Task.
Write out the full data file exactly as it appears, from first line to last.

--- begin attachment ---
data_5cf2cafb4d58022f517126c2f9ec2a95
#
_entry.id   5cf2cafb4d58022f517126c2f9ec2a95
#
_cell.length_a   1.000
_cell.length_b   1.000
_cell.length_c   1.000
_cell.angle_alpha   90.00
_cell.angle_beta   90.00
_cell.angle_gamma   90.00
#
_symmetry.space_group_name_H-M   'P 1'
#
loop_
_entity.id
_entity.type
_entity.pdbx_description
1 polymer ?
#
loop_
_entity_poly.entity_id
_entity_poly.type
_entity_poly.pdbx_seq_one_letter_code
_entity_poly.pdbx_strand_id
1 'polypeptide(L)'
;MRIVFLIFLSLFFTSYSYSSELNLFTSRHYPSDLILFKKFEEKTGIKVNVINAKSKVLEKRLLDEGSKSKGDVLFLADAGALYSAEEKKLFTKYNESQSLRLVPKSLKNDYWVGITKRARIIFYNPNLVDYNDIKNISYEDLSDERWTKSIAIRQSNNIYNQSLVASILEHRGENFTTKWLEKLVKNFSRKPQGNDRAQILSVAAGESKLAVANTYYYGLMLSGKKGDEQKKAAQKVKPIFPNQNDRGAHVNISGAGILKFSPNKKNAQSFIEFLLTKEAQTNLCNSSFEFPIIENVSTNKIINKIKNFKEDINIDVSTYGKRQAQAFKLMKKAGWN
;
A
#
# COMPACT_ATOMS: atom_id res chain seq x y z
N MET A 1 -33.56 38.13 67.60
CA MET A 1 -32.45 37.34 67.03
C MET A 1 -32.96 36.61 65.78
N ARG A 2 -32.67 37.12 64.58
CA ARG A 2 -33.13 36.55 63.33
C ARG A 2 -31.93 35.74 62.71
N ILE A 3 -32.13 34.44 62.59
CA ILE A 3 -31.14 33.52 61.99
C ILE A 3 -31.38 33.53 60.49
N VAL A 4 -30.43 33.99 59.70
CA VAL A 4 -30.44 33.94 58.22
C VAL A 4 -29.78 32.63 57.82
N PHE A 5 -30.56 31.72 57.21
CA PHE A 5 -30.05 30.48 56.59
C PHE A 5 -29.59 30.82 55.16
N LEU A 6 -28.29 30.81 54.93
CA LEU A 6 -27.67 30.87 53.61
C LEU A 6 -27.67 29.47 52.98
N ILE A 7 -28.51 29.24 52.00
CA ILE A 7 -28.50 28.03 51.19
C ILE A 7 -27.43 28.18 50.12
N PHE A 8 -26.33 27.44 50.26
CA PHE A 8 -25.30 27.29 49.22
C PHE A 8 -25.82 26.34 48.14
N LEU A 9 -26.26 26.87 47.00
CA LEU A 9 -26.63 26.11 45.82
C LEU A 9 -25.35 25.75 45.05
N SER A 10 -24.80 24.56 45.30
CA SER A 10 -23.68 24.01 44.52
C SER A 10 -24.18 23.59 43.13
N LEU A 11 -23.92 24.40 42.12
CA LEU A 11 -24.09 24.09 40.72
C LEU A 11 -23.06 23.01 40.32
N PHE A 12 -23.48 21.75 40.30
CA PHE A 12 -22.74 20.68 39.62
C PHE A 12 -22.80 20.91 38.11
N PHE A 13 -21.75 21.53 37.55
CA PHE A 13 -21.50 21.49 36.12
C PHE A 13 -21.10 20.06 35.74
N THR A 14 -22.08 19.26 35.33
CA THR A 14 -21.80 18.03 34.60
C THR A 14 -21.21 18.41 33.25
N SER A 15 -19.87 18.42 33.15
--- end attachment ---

data_5cf2cafb4d58022f517126c2f9ec2a95
#
_entry.id   5cf2cafb4d58022f517126c2f9ec2a95
#
_cell.length_a   1.000
_cell.length_b   1.000
_cell.length_c   1.000
_cell.angle_alpha   90.00
_cell.angle_beta   90.00
_cell.angle_gamma   90.00
#
_symmetry.space_group_name_H-M   'P 1'
#
loop_
_entity.id
_entity.type
_entity.pdbx_description
1 polymer ?
#
loop_
_entity_poly.entity_id
_entity_poly.type
_entity_poly.pdbx_seq_one_letter_code
_entity_poly.pdbx_strand_id
1 'polypeptide(L)'
;MRIVFLIFLSLFFTSYSYSSELNLFTSRHYPSDLILFKKFEEKTGIKVNVINAKSKVLEKRLLDEGSKSKGDVLFLADAGALYSAEEKKLFTKYNESQSLRLVPKSLKNDYWVGITKRARIIFYNPNLVDYNDIKNISYEDLSDERWTKSIAIRQSNNIYNQSLVASILEHRGENFTTKWLEKLVKNFSRKPQGNDRAQILSVAAGESKLAVANTYYYGLMLSGKKGDEQKKAAQKVKPIFPNQNDRGAHVNISGAGILKFSPNKKNAQSFIEFLLTKEAQTNLCNSSFEFPIIENVSTNKIINKIKNFKEDINIDVSTYGKRQAQAFKLMKKAGWN
;
A
#
# COMPACT_ATOMS: atom_id res chain seq x y z
N MET A 1 -33.56 38.13 67.60
CA MET A 1 -32.45 37.34 67.03
C MET A 1 -32.96 36.61 65.78
N ARG A 2 -32.67 37.12 64.58
CA ARG A 2 -33.13 36.55 63.33
C ARG A 2 -31.93 35.74 62.71
N ILE A 3 -32.13 34.44 62.59
CA ILE A 3 -31.14 33.52 61.99
C ILE A 3 -31.38 33.53 60.49
N VAL A 4 -30.43 33.99 59.70
CA VAL A 4 -30.44 33.94 58.22
C VAL A 4 -29.78 32.63 57.82
N PHE A 5 -30.56 31.72 57.21
CA PHE A 5 -30.05 30.48 56.59
C PHE A 5 -29.59 30.82 55.16
N LEU A 6 -28.29 30.81 54.93
CA LEU A 6 -27.67 30.87 53.61
C LEU A 6 -27.67 29.47 52.98
N ILE A 7 -28.51 29.24 52.00
CA ILE A 7 -28.50 28.03 51.19
C ILE A 7 -27.43 28.18 50.12
N PHE A 8 -26.33 27.44 50.26
CA PHE A 8 -25.30 27.29 49.22
C PHE A 8 -25.82 26.34 48.14
N LEU A 9 -26.26 26.87 47.00
CA LEU A 9 -26.63 26.11 45.82
C LEU A 9 -25.35 25.75 45.05
N SER A 10 -24.80 24.56 45.30
CA SER A 10 -23.68 24.01 44.52
C SER A 10 -24.18 23.59 43.13
N LEU A 11 -23.92 24.40 42.12
CA LEU A 11 -24.09 24.09 40.72
C LEU A 11 -23.06 23.01 40.32
N PHE A 12 -23.48 21.75 40.30
CA PHE A 12 -22.74 20.68 39.62
C PHE A 12 -22.80 20.91 38.11
N PHE A 13 -21.75 21.53 37.55
CA PHE A 13 -21.50 21.49 36.12
C PHE A 13 -21.10 20.06 35.74
N THR A 14 -22.08 19.26 35.33
CA THR A 14 -21.80 18.03 34.60
C THR A 14 -21.21 18.41 33.25
N SER A 15 -19.87 18.42 33.15